Jilara (jilara) wrote,
Jilara
jilara

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The death of eBay, film at 11...

Hmm, I accidentally typed "filk at 11" and thought "Yes, it OUGHT to be a filk!"

Why am I predicting the death of ebay? It's sort of like watching the demise of CB radio, or what happened to Usenet. But it has its own unique signature, because of the nature of the medium. We can start with the many spoofs. Not ebay's fault, of course, but a real problem.

HOWEVER, I got the next-generation spoof yesterday. It was a second-chance offer (sent when the primary bidder has backed out), and it looked REAL. But I contacted the seller through ebay, and he hadn't sent it. The original high bidder had bought the book. Forward to spoof@ebay.com, and it bounces back, saying it came from ebay. So I started snooping by checking the source code. Hmm, link goes to an address... Plug address into ebay search, get user profile. Account created yesterday, in the UK. Complete with fake feedback that returns an error if you try to find out what item it is. Someone has hacked ebay. Oh swell. I reported it to fraud (finding the reporting tool is a saga in itself), but it doesn't bode well.

Of course, there are the other factors that show the beginning of the end. Like ebay policy on "search manipulation." "I had my listings pulled for no reason, and got a canned message that it violated some policy..." Reasons were as various as (I'm not making this up!) the listing did not state "book" in the listing title (in the books category), someone was selling a vintage Dior, and Dior controls all rights to all Dior sales (back to the dawn of creation, I guess), they mentioned "Titanic" or "Cinderella" in the auction, and auctions using "Titanic" or "Cinderella" can only feature licensed merchandise or movies of that name... (Yeah, you can see who's paying off whom...) The latest is not allowing booksellers to list the contents in describing a book, because that's "search manipulation." SO HOW THE HECK IS A BUYER SUPPOSED TO FIND OUT IF THEY WANT TO BUY IT???

And then there are the ebay stalkers. Crazy people who go after sellers, threatening to send the mafia after them, get them pulled from ebay, etc. because they decide you're out to get them, rip them off, or whatever. I had one of these demented people going after me, a couple years back, before she got her account yanked. (I wasn't the only one.) They do things like bid on items at ridiculous prices so they can refuse payment and file complaints about the seller. An example of one oriental art bidder that I followed as she kept switching identities: "Bad nasty fraud merchandise, a bad fake" to which the seller replied "What is she talking about? Never paid me, never got item." (I now own one of the antique kimono that was "Bad nasty fraud merchandise," and was relisted later.) They reply to non-paying-bidder feedback with comments like "I never bid on this. Seller is a liar." They will also stalk auctions of particular sellers and file complaints to get auctions pulled. And since ebay doesn't evaluate the complaint first, but pulls first and evaluates later, this is remarkably effective. I've talked to sellers who have had 1920's underwear auctions pulled because someone complained that they "catered to perverts." Or were selling "unlicensed merchandise" (like second-hand Dior dresses). The guy who bought out a defunct used record store, and had all his listings pulled because someone complained that he wasn't paying proper license fees to the recording artists. I still haven't figured if it's a vendetta thing, a boredom thing, or someone who fancies themself a form of cop.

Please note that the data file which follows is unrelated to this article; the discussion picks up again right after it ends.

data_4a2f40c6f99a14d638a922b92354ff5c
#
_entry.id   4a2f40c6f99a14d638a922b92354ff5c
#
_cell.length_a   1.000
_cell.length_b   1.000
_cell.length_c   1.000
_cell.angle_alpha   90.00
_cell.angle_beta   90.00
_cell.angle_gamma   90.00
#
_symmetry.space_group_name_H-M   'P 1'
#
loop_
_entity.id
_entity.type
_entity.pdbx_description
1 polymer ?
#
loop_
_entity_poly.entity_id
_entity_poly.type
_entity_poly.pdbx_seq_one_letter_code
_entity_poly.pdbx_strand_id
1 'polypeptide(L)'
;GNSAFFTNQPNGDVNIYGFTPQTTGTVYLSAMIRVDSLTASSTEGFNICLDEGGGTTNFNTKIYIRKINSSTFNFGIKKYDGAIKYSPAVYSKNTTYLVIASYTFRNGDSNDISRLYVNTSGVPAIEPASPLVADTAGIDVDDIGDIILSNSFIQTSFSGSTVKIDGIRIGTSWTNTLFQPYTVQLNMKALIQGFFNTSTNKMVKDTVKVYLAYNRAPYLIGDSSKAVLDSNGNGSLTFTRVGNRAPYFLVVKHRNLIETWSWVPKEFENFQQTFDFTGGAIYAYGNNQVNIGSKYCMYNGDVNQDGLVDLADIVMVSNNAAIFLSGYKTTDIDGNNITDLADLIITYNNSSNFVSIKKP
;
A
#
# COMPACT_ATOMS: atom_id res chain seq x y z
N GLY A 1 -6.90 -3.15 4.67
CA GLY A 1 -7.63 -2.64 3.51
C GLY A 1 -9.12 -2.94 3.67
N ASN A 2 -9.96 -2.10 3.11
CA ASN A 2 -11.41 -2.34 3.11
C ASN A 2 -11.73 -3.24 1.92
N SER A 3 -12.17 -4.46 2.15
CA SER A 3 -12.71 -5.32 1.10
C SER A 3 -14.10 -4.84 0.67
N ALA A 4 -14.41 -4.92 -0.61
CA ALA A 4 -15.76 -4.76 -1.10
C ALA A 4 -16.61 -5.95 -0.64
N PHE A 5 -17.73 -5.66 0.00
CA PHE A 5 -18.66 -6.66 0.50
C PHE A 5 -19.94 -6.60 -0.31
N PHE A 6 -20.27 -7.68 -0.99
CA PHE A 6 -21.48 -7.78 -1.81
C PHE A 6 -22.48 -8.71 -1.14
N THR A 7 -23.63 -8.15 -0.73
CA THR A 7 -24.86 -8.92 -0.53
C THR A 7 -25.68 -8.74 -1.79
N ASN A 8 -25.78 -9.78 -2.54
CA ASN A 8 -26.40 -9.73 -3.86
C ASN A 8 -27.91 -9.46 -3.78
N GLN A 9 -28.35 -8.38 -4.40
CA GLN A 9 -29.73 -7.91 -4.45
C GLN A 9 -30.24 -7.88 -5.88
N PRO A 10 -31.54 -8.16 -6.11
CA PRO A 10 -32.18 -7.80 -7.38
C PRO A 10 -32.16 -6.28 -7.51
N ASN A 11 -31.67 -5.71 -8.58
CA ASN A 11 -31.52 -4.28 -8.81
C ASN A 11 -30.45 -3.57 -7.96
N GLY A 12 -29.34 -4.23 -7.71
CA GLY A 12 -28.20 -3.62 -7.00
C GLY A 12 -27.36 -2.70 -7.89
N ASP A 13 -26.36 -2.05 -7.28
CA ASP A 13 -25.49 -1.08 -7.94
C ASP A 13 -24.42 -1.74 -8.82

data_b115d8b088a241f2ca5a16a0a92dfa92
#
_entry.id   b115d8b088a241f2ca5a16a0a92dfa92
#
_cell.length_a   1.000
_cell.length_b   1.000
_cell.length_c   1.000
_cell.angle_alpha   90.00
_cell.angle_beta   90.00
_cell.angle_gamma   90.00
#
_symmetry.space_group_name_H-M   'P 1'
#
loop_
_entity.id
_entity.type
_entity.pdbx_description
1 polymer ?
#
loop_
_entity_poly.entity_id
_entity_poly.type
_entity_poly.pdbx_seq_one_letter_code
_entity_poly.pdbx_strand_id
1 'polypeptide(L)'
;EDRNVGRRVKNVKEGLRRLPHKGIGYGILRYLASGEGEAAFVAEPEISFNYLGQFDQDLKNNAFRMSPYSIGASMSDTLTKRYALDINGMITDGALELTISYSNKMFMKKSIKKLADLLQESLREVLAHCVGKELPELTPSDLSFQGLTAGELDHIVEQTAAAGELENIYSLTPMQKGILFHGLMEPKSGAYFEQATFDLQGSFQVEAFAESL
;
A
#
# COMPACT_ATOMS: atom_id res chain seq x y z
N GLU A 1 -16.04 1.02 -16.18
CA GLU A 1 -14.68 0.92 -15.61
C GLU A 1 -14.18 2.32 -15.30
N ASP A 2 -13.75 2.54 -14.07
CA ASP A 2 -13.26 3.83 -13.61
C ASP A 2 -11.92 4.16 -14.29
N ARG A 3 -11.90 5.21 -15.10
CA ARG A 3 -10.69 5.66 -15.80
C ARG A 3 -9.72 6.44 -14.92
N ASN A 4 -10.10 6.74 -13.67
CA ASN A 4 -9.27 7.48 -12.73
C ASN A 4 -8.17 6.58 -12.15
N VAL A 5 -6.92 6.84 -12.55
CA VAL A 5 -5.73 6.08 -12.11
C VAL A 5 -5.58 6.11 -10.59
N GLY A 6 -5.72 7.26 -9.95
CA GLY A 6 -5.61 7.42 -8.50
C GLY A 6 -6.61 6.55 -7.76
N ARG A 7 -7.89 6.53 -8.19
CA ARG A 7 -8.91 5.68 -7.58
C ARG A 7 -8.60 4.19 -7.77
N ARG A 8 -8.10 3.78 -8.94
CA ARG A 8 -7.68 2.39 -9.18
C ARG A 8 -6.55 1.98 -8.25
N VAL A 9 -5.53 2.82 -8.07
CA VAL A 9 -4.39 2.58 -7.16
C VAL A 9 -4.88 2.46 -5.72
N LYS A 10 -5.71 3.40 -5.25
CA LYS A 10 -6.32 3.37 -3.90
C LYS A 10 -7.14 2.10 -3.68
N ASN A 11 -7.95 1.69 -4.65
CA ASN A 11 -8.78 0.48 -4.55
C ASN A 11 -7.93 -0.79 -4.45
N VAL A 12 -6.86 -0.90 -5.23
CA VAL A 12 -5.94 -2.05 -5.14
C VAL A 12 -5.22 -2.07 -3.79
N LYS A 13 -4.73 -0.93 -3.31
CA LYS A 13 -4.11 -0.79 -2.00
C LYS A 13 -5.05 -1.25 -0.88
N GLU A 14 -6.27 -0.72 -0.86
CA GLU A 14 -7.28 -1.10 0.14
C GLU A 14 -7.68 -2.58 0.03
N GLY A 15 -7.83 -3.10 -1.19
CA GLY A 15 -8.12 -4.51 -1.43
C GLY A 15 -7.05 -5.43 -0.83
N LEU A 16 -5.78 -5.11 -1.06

One of my favorite sellers recently got thrown off ebay for a couple weeks. They're back, but I notice they no longer list a phone number/business address where you can contact them in the real world. Against policy. I know I've had board postings cancelled because I've suggested that ebay was not the forum where you would get the best price for an item that more properly belonged at Southeby's.

And ebay is run by people who are completely clueless about a lot of the merchandise sold there, anyway. I see constant screaming on the glass/clay board about "They've reorganized the categories so collectors will never find anything!" because they know nothing about glass or ceramics. (The vintage clothing sellers finally organized and got a petition for categories that made sense, rather than arbitrary ebay classifications. Though they still won't let us use a lot of terms common in the trade --"search manipulation" again.) Or then there was the one that bemused me, where art was organized by the dominant color in the painting/print.

However, I'm still shaking my head over the latest, pulling listings that don't state "book" in the title, in the "book" categories. Search manipulation, you know. HUH?

Ebay is on its way out. They got too big, too fast, and problems followed. It was fun while it lasted, but it's reached the point of starting to have folks question if it's more trouble than it's worth.
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